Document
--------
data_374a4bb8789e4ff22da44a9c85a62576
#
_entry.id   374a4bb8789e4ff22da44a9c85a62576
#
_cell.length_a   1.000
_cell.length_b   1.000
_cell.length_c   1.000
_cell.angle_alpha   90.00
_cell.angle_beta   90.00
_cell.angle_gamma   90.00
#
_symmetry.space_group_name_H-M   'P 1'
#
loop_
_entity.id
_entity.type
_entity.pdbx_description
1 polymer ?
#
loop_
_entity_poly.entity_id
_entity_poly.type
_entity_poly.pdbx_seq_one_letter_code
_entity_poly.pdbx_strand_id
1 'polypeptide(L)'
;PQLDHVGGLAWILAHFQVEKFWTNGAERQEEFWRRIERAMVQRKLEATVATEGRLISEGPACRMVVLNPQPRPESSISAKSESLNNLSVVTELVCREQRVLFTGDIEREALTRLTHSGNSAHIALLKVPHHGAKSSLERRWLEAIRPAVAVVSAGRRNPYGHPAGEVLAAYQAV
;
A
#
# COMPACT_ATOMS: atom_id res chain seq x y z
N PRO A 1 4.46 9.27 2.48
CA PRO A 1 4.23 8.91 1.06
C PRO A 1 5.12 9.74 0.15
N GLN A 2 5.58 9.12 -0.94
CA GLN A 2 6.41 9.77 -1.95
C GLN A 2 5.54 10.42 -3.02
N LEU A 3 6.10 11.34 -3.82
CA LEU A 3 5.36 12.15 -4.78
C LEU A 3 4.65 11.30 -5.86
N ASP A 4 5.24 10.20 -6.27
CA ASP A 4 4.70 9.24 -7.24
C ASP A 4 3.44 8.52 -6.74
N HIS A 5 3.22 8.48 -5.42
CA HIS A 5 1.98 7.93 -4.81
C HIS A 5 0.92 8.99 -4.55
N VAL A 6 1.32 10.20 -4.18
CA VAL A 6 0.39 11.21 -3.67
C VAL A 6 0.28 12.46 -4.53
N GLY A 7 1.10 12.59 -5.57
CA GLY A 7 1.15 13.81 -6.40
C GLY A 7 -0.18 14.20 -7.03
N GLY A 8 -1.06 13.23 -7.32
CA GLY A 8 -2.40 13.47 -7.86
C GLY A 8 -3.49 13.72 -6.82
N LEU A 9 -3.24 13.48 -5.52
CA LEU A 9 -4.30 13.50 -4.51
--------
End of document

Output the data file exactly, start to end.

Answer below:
data_374a4bb8789e4ff22da44a9c85a62576
#
_entry.id   374a4bb8789e4ff22da44a9c85a62576
#
_cell.length_a   1.000
_cell.length_b   1.000
_cell.length_c   1.000
_cell.angle_alpha   90.00
_cell.angle_beta   90.00
_cell.angle_gamma   90.00
#
_symmetry.space_group_name_H-M   'P 1'
#
loop_
_entity.id
_entity.type
_entity.pdbx_description
1 polymer ?
#
loop_
_entity_poly.entity_id
_entity_poly.type
_entity_poly.pdbx_seq_one_letter_code
_entity_poly.pdbx_strand_id
1 'polypeptide(L)'
;PQLDHVGGLAWILAHFQVEKFWTNGAERQEEFWRRIERAMVQRKLEATVATEGRLISEGPACRMVVLNPQPRPESSISAKSESLNNLSVVTELVCREQRVLFTGDIEREALTRLTHSGNSAHIALLKVPHHGAKSSLERRWLEAIRPAVAVVSAGRRNPYGHPAGEVLAAYQAV
;
A
#
# COMPACT_ATOMS: atom_id res chain seq x y z
N PRO A 1 4.46 9.27 2.48
CA PRO A 1 4.23 8.91 1.06
C PRO A 1 5.12 9.74 0.15
N GLN A 2 5.58 9.12 -0.94
CA GLN A 2 6.41 9.77 -1.95
C GLN A 2 5.54 10.42 -3.02
N LEU A 3 6.10 11.34 -3.82
CA LEU A 3 5.36 12.15 -4.78
C LEU A 3 4.65 11.30 -5.86
N ASP A 4 5.24 10.20 -6.27
CA ASP A 4 4.70 9.24 -7.24
C ASP A 4 3.44 8.52 -6.74
N HIS A 5 3.22 8.48 -5.42
CA HIS A 5 1.98 7.93 -4.81
C HIS A 5 0.92 8.99 -4.55
N VAL A 6 1.32 10.20 -4.18
CA VAL A 6 0.39 11.21 -3.67
C VAL A 6 0.28 12.46 -4.53
N GLY A 7 1.10 12.59 -5.57
CA GLY A 7 1.15 13.81 -6.40
C GLY A 7 -0.18 14.20 -7.03
N GLY A 8 -1.06 13.23 -7.32
CA GLY A 8 -2.40 13.47 -7.86
C GLY A 8 -3.49 13.72 -6.82
N LEU A 9 -3.24 13.48 -5.52
CA LEU A 9 -4.30 13.50 -4.51